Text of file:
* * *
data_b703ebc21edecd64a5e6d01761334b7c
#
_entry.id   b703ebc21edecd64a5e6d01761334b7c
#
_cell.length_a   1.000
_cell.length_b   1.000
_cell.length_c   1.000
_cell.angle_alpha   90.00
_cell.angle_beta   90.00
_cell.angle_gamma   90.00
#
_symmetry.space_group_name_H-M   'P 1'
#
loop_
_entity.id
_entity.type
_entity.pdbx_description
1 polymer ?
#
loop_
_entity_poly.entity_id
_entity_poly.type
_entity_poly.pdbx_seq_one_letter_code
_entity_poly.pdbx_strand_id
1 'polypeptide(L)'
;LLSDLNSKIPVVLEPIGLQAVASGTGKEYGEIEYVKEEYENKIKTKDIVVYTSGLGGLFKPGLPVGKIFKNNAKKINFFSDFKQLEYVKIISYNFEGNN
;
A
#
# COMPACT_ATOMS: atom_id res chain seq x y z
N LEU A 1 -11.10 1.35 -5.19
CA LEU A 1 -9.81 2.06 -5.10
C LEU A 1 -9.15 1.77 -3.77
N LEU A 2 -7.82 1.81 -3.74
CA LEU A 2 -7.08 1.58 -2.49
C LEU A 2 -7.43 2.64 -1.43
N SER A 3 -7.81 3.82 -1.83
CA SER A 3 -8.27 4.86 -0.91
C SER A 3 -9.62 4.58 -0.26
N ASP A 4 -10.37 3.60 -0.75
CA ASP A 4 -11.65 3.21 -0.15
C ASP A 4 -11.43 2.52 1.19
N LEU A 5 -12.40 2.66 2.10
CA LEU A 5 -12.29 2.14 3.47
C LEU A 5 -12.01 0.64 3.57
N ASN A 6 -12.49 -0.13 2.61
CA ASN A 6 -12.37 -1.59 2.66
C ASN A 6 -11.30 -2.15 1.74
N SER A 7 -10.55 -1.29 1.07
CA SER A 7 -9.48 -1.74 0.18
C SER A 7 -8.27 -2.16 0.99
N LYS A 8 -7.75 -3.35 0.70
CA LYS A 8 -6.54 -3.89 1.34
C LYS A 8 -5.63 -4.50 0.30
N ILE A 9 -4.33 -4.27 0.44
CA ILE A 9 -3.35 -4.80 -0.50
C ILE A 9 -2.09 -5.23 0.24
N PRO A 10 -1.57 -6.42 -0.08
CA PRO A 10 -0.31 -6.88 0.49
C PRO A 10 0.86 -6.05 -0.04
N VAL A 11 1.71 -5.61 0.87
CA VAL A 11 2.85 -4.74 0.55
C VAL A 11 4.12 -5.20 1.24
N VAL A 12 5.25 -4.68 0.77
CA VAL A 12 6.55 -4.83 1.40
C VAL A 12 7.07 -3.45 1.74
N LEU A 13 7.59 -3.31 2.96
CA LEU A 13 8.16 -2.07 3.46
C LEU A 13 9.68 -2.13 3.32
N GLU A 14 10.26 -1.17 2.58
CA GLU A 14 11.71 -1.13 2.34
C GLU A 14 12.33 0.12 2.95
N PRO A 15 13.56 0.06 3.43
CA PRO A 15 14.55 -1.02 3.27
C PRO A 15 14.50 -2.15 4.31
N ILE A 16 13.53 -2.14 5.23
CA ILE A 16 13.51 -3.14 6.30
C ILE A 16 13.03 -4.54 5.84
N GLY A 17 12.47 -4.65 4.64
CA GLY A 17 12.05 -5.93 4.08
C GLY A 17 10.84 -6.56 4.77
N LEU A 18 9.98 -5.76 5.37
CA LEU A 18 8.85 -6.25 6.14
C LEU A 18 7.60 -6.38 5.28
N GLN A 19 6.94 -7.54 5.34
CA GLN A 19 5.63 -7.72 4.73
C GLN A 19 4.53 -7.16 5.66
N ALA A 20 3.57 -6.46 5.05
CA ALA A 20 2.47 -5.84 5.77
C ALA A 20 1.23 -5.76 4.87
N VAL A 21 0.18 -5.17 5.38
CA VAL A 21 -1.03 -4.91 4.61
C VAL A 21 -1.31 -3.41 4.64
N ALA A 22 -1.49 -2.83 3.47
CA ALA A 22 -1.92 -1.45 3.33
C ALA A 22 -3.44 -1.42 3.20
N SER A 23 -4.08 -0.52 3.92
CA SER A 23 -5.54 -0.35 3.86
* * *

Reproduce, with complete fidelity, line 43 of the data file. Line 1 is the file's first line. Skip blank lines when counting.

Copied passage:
N LEU A 5 -12.40 2.66 2.10